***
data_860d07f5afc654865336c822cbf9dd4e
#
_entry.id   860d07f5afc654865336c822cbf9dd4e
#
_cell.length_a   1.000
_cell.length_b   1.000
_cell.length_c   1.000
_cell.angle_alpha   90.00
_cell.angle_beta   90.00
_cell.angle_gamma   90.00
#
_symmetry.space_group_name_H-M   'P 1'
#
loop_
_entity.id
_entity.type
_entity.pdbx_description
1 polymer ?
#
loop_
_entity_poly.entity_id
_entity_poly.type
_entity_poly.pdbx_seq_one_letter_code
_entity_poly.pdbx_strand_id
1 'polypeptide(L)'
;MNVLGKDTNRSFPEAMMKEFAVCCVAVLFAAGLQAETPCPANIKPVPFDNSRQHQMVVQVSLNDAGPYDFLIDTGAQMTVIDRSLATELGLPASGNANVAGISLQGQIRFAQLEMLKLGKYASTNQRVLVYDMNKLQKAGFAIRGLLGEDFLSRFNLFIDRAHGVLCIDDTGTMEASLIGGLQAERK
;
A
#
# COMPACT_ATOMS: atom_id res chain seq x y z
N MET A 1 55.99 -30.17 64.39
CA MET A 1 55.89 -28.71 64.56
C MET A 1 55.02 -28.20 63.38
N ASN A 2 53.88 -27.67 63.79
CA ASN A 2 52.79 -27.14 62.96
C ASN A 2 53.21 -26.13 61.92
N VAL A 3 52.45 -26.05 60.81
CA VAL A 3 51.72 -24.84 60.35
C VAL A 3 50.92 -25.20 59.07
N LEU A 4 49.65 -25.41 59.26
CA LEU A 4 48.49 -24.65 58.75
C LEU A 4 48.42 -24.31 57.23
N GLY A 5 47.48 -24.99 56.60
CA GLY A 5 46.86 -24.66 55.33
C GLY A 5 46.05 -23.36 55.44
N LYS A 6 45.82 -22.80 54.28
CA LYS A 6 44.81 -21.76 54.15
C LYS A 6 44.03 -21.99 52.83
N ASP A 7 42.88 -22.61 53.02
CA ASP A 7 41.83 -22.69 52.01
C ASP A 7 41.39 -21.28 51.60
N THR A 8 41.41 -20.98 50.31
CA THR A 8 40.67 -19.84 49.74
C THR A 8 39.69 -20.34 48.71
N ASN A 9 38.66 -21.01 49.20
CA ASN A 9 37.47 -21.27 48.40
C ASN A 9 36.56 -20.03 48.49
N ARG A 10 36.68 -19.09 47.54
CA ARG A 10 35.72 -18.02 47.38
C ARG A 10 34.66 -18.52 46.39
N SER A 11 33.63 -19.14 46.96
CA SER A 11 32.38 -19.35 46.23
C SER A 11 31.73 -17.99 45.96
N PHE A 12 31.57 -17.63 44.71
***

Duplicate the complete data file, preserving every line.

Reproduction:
data_860d07f5afc654865336c822cbf9dd4e
#
_entry.id   860d07f5afc654865336c822cbf9dd4e
#
_cell.length_a   1.000
_cell.length_b   1.000
_cell.length_c   1.000
_cell.angle_alpha   90.00
_cell.angle_beta   90.00
_cell.angle_gamma   90.00
#
_symmetry.space_group_name_H-M   'P 1'
#
loop_
_entity.id
_entity.type
_entity.pdbx_description
1 polymer ?
#
loop_
_entity_poly.entity_id
_entity_poly.type
_entity_poly.pdbx_seq_one_letter_code
_entity_poly.pdbx_strand_id
1 'polypeptide(L)'
;MNVLGKDTNRSFPEAMMKEFAVCCVAVLFAAGLQAETPCPANIKPVPFDNSRQHQMVVQVSLNDAGPYDFLIDTGAQMTVIDRSLATELGLPASGNANVAGISLQGQIRFAQLEMLKLGKYASTNQRVLVYDMNKLQKAGFAIRGLLGEDFLSRFNLFIDRAHGVLCIDDTGTMEASLIGGLQAERK
;
A
#
# COMPACT_ATOMS: atom_id res chain seq x y z
N MET A 1 55.99 -30.17 64.39
CA MET A 1 55.89 -28.71 64.56
C MET A 1 55.02 -28.20 63.38
N ASN A 2 53.88 -27.67 63.79
CA ASN A 2 52.79 -27.14 62.96
C ASN A 2 53.21 -26.13 61.92
N VAL A 3 52.45 -26.05 60.81
CA VAL A 3 51.72 -24.84 60.35
C VAL A 3 50.92 -25.20 59.07
N LEU A 4 49.65 -25.41 59.26
CA LEU A 4 48.49 -24.65 58.75
C LEU A 4 48.42 -24.31 57.23
N GLY A 5 47.48 -24.99 56.60
CA GLY A 5 46.86 -24.66 55.33
C GLY A 5 46.05 -23.36 55.44
N LYS A 6 45.82 -22.80 54.28
CA LYS A 6 44.81 -21.76 54.15
C LYS A 6 44.03 -21.99 52.83
N ASP A 7 42.88 -22.61 53.02
CA ASP A 7 41.83 -22.69 52.01
C ASP A 7 41.39 -21.28 51.60
N THR A 8 41.41 -20.98 50.31
CA THR A 8 40.67 -19.84 49.74
C THR A 8 39.69 -20.34 48.71
N ASN A 9 38.66 -21.01 49.20
CA ASN A 9 37.47 -21.27 48.40
C ASN A 9 36.56 -20.03 48.49
N ARG A 10 36.68 -19.09 47.54
CA ARG A 10 35.72 -18.02 47.38
C ARG A 10 34.66 -18.52 46.39
N SER A 11 33.63 -19.14 46.96
CA SER A 11 32.38 -19.35 46.23
C SER A 11 31.73 -17.99 45.96
N PHE A 12 31.57 -17.63 44.71